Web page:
The above remark, which came in the midst of my discussion of an analysis of Iranian voting data, illustrates a gap—nay, a gulf—in understanding between statisticians and (many) nonstatisticians, one of whom commented :that my quote “makes it sound that [I] have not a shred of a clue what a p-value is.”
Perhaps it’s worth a few sentences of explanation.
It’s a commonplace among statisticians that a chi-squared test (and, really, any p-value) can be viewed as a crude measure of sample size: When sample size is small, it’s very difficult to get a rejection (that is, a p-value below 0.05), whereas when sample size is huge, just about anything will bag you a rejection. With large n, a smaller signal can be found amid the noise.
In general: small n, unlikely to get small p-values. Large n, likely to find something. Huge n, almost certain to find lots of small p-values.
The other piece of the story is that our models are just about always wrong. Rejection via a low p-value (with no other information) tells us that the model is wrong, which we already knew. The real question is how large the discrepancies are. P-values can be useful in giving a sense of uncertainty.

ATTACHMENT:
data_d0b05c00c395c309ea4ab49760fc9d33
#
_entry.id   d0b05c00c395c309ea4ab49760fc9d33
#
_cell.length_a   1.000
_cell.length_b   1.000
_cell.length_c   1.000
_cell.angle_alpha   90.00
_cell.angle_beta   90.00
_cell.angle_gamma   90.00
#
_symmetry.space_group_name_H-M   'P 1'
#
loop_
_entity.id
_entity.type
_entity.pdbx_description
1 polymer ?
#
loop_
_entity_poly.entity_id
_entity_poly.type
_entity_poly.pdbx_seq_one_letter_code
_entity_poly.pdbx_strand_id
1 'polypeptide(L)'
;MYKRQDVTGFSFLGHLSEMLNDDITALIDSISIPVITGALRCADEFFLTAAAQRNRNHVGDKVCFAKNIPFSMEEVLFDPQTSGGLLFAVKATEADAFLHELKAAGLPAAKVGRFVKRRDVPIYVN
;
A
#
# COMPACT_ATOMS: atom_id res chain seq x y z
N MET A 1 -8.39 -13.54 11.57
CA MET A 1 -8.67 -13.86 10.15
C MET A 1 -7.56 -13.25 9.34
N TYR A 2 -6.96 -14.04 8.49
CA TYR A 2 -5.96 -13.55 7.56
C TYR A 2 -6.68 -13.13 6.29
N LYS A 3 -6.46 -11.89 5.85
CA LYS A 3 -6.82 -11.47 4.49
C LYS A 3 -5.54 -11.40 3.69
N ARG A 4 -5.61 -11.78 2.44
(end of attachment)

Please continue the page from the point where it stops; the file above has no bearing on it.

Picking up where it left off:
The only situation I can think of where the model holds up even when sample sizes are huge is the sex ratio. Under normal conditions, the sexes of births really are statistically independent with pretty much constant probabilities; that is, the binomial model holds. Even for n in the millions. See here for some calculations showing the good model fit, for N’s ranging from 4000, to 400,000, to 3 million. And it’s news when the data don’t fit the model. But the sex ratio is an unusual example in that way. Usually when you have large N, you’ll reject the model as a matter of course.
P.S. In the actual example, as Eduardo Leoni pointed out, I made a mistake, saying the sample size was “huge” when it was only 366 (more of a “large” or a “moderate,” I’d say). So my argument about the p-value doesn’t apply so perfectly to the Iranian election data. But this mistake doesn’t really affect my general point above.